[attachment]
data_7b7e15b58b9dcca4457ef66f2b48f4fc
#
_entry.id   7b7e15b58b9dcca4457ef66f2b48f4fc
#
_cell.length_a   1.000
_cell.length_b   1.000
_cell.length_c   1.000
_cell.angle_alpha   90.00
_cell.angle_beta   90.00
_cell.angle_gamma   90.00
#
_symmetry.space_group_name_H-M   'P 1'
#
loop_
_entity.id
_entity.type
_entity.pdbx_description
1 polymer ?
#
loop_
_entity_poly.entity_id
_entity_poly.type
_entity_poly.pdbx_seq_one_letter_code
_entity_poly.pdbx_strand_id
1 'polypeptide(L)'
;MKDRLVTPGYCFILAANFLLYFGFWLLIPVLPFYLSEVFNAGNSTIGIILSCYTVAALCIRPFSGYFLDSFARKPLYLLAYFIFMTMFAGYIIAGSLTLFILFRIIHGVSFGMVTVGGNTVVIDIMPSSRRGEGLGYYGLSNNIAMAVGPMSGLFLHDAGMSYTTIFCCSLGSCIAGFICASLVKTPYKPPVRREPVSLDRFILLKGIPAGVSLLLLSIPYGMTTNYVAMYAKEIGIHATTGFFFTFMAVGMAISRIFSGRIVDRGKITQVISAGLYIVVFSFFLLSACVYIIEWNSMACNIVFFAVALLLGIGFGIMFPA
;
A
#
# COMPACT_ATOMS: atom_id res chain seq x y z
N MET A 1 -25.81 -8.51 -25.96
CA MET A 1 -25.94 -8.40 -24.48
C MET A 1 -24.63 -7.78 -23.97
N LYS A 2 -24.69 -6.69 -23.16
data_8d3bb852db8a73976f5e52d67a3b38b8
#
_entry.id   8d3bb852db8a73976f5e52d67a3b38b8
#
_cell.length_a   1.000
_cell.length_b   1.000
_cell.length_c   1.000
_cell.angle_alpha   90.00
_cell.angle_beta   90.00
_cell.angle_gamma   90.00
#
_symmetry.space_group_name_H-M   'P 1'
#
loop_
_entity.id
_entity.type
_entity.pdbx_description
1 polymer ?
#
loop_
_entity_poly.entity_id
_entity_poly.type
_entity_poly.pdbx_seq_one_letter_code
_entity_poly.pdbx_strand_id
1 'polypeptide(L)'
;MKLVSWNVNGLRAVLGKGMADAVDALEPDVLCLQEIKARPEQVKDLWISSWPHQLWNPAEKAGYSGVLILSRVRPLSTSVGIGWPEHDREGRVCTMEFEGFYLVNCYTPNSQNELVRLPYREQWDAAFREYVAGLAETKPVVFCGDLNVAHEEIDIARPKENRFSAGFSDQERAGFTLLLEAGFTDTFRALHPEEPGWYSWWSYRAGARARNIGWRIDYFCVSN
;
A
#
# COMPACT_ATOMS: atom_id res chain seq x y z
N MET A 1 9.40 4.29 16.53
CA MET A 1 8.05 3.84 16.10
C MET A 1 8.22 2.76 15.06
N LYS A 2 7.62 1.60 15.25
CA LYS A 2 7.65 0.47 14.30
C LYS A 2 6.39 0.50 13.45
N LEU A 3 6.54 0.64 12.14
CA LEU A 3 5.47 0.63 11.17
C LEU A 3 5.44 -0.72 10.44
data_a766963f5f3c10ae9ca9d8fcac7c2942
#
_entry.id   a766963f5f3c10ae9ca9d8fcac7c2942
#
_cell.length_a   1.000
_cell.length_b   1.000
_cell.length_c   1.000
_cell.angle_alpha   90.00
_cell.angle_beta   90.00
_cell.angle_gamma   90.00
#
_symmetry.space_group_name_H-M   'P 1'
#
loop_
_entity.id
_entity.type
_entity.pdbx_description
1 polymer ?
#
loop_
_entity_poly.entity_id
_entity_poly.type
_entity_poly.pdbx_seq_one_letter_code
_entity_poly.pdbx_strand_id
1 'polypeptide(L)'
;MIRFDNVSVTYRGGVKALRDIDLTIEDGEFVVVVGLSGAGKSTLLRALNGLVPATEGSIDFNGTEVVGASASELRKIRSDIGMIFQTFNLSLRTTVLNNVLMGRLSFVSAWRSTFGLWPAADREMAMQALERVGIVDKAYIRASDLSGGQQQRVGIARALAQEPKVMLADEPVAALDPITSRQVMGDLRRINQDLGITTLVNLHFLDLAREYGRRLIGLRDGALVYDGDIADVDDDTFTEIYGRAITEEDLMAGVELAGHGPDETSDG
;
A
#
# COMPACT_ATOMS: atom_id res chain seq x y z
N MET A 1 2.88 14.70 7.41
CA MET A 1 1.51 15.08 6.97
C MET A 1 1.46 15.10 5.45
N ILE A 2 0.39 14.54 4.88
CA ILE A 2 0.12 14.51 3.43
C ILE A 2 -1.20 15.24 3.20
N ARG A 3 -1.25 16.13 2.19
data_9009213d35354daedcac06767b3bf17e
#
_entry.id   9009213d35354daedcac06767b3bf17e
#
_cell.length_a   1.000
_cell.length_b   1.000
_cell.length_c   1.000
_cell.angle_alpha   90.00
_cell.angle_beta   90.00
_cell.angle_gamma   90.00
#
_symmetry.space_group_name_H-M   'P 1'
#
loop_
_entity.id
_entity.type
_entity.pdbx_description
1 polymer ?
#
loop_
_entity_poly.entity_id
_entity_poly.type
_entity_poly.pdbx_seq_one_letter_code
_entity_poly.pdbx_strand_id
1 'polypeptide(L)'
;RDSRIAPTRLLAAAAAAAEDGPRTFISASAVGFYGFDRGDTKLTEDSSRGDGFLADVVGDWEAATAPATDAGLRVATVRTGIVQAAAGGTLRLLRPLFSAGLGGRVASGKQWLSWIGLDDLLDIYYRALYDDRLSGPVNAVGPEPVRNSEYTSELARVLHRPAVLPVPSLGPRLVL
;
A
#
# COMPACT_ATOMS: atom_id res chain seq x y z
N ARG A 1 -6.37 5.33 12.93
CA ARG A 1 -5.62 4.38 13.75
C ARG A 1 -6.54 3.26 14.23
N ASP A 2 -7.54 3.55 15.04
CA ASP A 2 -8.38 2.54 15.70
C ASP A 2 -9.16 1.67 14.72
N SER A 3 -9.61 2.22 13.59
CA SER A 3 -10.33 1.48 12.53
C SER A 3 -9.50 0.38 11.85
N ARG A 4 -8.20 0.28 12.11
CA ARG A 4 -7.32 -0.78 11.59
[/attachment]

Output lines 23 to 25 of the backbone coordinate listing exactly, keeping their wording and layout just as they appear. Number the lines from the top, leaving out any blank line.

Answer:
_entity_poly.pdbx_seq_one_letter_code
_entity_poly.pdbx_strand_id
1 'polypeptide(L)'